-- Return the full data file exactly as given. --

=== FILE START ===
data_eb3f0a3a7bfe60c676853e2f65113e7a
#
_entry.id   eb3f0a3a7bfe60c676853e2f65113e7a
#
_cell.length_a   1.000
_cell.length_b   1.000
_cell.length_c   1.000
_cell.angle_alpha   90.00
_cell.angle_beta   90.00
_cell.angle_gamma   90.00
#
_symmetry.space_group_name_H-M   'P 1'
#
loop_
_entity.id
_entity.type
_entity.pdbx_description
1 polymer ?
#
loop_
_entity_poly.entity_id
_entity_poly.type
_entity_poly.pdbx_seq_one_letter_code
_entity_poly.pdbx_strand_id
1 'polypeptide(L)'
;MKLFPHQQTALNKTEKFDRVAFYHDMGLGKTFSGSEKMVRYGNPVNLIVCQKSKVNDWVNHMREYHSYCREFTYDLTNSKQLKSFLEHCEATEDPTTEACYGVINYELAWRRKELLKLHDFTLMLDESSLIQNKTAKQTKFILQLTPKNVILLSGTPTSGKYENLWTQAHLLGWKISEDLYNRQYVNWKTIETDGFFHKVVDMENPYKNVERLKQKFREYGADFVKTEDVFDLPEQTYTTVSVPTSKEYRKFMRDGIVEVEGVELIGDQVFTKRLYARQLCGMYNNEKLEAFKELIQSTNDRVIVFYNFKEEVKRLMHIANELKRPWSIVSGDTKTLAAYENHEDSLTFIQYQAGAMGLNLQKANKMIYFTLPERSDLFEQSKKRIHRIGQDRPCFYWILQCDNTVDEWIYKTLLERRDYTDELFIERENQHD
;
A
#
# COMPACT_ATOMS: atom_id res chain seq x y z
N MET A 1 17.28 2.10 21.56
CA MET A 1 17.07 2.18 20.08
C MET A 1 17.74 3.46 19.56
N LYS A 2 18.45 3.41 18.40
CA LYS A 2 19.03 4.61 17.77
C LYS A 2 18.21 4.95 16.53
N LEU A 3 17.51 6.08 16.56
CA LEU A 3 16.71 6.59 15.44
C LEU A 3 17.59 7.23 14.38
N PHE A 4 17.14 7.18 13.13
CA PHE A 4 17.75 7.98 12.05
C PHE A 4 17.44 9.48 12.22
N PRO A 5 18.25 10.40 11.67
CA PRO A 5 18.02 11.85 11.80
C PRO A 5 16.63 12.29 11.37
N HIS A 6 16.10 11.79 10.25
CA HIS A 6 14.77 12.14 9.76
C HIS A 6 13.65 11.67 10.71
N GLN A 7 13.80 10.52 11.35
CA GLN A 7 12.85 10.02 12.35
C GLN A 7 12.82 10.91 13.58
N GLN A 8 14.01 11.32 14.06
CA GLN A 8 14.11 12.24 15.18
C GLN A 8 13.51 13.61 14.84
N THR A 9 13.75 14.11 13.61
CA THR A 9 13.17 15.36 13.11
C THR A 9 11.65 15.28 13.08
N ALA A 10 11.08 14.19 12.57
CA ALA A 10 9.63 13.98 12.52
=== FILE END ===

data_eb3f0a3a7bfe60c676853e2f65113e7a
#
_entry.id   eb3f0a3a7bfe60c676853e2f65113e7a
#
_cell.length_a   1.000
_cell.length_b   1.000
_cell.length_c   1.000
_cell.angle_alpha   90.00
_cell.angle_beta   90.00
_cell.angle_gamma   90.00
#
_symmetry.space_group_name_H-M   'P 1'
#
loop_
_entity.id
_entity.type
_entity.pdbx_description
1 polymer ?
#
loop_
_entity_poly.entity_id
_entity_poly.type
_entity_poly.pdbx_seq_one_letter_code
_entity_poly.pdbx_strand_id
1 'polypeptide(L)'
;MKLFPHQQTALNKTEKFDRVAFYHDMGLGKTFSGSEKMVRYGNPVNLIVCQKSKVNDWVNHMREYHSYCREFTYDLTNSKQLKSFLEHCEATEDPTTEACYGVINYELAWRRKELLKLHDFTLMLDESSLIQNKTAKQTKFILQLTPKNVILLSGTPTSGKYENLWTQAHLLGWKISEDLYNRQYVNWKTIETDGFFHKVVDMENPYKNVERLKQKFREYGADFVKTEDVFDLPEQTYTTVSVPTSKEYRKFMRDGIVEVEGVELIGDQVFTKRLYARQLCGMYNNEKLEAFKELIQSTNDRVIVFYNFKEEVKRLMHIANELKRPWSIVSGDTKTLAAYENHEDSLTFIQYQAGAMGLNLQKANKMIYFTLPERSDLFEQSKKRIHRIGQDRPCFYWILQCDNTVDEWIYKTLLERRDYTDELFIERENQHD
;
A
#
# COMPACT_ATOMS: atom_id res chain seq x y z
N MET A 1 17.28 2.10 21.56
CA MET A 1 17.07 2.18 20.08
C MET A 1 17.74 3.46 19.56
N LYS A 2 18.45 3.41 18.40
CA LYS A 2 19.03 4.61 17.77
C LYS A 2 18.21 4.95 16.53
N LEU A 3 17.51 6.08 16.56
CA LEU A 3 16.71 6.59 15.44
C LEU A 3 17.59 7.23 14.38
N PHE A 4 17.14 7.18 13.13
CA PHE A 4 17.75 7.98 12.05
C PHE A 4 17.44 9.48 12.22
N PRO A 5 18.25 10.40 11.67
CA PRO A 5 18.02 11.85 11.80
C PRO A 5 16.63 12.29 11.37
N HIS A 6 16.10 11.79 10.25
CA HIS A 6 14.77 12.14 9.76
C HIS A 6 13.65 11.67 10.71
N GLN A 7 13.80 10.52 11.35
CA GLN A 7 12.85 10.02 12.35
C GLN A 7 12.82 10.91 13.58
N GLN A 8 14.01 11.32 14.06
CA GLN A 8 14.11 12.24 15.18
C GLN A 8 13.51 13.61 14.84
N THR A 9 13.75 14.11 13.61
CA THR A 9 13.17 15.36 13.11
C THR A 9 11.65 15.28 13.08
N ALA A 10 11.08 14.19 12.57
CA ALA A 10 9.63 13.98 12.52